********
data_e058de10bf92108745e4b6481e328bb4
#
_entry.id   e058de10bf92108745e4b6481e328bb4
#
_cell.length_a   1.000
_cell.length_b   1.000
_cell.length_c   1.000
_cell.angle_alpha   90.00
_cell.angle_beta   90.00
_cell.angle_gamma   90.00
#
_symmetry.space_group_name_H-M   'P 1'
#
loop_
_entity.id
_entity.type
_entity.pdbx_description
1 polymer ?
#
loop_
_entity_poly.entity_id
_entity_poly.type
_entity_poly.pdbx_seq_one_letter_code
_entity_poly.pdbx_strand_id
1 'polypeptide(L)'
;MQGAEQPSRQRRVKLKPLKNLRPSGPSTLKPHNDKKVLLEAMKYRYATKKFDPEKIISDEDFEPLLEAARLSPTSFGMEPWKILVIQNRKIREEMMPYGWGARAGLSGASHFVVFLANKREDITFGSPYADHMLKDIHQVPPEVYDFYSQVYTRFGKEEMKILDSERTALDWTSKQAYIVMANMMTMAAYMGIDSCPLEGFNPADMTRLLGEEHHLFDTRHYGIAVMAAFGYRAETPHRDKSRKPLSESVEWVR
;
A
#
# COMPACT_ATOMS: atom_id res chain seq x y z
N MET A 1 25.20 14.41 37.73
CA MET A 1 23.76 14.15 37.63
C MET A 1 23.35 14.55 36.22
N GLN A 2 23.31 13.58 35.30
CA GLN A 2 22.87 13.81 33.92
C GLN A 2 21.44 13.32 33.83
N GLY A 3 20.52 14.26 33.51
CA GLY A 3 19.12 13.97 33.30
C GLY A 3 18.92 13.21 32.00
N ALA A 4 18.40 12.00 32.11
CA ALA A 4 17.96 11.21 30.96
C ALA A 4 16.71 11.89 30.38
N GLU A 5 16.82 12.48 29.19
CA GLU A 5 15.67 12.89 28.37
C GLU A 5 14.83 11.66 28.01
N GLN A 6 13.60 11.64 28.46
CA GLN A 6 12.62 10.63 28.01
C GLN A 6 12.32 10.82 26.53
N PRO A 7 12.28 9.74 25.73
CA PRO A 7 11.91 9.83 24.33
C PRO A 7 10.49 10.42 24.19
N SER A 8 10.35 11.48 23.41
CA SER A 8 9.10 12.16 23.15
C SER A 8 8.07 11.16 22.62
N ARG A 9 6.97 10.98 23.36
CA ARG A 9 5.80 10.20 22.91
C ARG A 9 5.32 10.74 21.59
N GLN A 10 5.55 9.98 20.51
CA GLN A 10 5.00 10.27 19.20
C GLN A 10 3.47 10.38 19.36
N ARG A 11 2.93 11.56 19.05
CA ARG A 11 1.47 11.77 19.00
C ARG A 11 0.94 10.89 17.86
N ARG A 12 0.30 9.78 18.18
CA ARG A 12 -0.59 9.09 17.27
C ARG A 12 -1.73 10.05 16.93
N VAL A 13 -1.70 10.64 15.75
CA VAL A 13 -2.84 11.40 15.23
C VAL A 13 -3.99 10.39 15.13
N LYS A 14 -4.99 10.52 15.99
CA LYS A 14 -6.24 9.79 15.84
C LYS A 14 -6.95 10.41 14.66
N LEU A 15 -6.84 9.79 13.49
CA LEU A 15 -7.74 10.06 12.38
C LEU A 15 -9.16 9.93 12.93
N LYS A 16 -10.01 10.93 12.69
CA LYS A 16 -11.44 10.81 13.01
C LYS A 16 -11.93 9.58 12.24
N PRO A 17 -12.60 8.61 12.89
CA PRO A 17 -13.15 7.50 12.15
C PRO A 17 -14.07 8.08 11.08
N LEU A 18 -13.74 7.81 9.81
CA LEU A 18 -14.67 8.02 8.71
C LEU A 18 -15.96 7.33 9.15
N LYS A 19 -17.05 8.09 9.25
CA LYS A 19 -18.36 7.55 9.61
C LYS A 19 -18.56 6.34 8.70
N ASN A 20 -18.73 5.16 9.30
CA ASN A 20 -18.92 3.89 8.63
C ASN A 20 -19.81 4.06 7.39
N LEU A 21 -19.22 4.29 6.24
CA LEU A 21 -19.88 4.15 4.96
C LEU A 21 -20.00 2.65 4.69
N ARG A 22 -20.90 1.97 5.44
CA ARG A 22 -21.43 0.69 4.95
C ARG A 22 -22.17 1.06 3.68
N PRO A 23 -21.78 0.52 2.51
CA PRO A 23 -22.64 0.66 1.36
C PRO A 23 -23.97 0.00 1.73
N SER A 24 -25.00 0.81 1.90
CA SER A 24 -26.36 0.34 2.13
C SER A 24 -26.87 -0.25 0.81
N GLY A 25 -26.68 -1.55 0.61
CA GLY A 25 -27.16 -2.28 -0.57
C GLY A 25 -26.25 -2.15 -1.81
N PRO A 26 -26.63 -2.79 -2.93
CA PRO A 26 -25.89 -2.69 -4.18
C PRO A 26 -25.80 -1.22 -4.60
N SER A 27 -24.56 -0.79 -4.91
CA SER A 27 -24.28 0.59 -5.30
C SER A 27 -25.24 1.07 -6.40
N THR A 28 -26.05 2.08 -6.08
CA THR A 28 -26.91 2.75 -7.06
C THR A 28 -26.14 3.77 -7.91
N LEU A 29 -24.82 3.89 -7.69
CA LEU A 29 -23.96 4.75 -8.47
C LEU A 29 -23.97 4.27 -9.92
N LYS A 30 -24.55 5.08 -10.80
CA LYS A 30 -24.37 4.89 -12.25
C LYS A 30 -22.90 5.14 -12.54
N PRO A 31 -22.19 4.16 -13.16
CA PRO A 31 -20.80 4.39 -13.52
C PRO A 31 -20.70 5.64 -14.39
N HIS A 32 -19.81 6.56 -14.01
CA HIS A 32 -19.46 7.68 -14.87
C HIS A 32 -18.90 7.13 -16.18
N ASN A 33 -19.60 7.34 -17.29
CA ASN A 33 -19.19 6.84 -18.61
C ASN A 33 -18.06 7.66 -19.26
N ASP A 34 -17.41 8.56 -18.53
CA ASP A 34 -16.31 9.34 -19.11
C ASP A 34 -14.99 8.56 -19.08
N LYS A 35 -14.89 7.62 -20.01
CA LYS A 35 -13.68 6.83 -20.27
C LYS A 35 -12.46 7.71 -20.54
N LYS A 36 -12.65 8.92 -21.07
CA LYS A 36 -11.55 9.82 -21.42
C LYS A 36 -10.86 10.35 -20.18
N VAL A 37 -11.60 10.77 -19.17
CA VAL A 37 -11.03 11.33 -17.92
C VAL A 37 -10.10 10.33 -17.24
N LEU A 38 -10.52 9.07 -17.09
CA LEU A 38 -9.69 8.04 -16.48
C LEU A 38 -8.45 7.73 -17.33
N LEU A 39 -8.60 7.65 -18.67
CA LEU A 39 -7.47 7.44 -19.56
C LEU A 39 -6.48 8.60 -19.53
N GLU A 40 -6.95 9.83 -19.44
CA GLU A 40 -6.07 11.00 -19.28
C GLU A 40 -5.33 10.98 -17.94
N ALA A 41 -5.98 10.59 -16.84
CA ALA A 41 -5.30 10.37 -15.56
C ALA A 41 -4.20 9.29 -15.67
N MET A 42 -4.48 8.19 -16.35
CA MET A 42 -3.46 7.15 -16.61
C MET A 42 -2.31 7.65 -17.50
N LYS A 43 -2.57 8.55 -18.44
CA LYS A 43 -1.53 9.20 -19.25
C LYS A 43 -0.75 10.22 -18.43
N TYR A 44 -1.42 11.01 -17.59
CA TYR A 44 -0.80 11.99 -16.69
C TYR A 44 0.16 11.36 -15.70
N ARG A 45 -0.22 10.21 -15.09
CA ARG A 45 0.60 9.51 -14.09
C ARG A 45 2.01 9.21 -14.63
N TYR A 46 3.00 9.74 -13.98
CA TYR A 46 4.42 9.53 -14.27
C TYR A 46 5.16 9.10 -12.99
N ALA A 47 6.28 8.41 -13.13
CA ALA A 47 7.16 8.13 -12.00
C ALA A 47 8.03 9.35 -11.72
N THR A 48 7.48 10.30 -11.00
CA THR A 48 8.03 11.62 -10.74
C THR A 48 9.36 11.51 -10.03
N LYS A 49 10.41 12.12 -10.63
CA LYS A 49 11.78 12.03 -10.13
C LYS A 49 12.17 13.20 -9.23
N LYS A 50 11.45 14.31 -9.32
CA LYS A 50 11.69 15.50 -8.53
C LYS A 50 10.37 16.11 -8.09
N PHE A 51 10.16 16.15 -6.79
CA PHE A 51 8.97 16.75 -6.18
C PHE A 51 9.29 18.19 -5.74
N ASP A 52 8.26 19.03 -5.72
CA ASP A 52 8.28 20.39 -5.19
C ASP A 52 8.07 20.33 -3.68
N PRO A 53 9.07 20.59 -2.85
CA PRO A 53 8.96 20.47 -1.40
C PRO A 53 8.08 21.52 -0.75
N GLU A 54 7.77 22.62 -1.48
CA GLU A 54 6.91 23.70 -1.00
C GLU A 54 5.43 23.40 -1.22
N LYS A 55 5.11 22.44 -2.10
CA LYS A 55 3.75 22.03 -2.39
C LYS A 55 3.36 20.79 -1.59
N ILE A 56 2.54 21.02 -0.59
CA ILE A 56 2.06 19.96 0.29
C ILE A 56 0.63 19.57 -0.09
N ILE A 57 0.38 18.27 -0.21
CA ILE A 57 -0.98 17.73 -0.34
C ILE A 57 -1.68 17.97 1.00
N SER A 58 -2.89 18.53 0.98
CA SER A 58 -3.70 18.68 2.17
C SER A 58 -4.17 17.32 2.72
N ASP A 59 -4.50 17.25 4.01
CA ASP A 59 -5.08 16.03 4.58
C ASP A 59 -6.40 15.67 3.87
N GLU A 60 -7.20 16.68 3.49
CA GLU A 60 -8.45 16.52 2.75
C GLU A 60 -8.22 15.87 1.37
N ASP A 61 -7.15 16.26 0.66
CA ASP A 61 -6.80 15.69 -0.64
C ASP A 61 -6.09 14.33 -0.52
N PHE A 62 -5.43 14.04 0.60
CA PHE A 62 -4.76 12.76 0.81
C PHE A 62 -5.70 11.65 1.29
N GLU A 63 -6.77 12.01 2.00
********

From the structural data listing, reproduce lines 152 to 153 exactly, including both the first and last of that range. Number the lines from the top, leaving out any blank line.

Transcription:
CA ALA A 41 -5.30 10.37 -15.56
C ALA A 41 -4.20 9.29 -15.67